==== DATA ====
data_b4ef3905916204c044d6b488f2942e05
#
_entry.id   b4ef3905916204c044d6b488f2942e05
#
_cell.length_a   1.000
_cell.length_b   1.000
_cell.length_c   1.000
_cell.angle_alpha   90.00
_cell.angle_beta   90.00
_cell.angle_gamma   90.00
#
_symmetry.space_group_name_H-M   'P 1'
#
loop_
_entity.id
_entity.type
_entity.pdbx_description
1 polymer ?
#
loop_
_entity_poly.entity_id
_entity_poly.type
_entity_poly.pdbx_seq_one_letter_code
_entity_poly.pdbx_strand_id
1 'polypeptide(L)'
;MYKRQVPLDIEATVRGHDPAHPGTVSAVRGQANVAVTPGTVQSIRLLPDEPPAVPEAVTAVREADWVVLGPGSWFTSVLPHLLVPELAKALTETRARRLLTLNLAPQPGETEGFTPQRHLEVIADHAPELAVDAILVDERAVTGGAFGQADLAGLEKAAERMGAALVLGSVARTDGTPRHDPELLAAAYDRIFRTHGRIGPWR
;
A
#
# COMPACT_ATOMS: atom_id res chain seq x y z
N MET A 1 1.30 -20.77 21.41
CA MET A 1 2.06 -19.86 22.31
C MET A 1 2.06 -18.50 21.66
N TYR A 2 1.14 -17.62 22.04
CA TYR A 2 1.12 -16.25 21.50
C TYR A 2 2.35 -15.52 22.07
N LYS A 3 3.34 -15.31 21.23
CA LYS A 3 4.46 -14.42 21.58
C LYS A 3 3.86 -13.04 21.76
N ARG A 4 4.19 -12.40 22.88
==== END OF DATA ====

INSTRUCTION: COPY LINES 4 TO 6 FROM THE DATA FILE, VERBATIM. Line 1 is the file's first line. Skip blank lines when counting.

#
_cell.length_a   1.000
_cell.length_b   1.000